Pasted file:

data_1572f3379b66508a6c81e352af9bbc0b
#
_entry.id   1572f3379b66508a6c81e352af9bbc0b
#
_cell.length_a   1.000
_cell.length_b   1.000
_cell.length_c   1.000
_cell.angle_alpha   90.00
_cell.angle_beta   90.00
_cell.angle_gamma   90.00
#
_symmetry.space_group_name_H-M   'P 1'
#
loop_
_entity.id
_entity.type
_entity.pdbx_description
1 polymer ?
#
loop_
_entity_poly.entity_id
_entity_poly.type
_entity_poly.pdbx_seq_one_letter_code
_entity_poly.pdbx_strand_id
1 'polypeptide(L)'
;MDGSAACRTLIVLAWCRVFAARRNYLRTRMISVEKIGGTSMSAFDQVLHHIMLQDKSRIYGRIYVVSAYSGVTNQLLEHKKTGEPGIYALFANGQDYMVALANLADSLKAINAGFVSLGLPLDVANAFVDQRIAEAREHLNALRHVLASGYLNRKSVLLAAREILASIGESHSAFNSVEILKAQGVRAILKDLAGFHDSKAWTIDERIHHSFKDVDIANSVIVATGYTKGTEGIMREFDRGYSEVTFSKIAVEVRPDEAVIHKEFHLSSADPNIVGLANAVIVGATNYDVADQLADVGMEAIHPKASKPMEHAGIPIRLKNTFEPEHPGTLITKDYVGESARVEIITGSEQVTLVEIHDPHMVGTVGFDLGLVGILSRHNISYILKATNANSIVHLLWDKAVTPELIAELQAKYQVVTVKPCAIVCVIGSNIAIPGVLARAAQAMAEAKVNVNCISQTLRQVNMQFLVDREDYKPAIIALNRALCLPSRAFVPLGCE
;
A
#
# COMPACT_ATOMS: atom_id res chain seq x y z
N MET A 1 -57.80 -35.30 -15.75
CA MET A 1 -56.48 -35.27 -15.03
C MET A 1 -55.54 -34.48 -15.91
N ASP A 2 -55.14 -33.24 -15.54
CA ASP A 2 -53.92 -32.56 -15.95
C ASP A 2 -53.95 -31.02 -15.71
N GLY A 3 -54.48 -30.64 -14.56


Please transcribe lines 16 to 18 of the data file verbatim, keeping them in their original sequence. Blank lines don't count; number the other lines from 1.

_entity.type
_entity.pdbx_description
1 polymer ?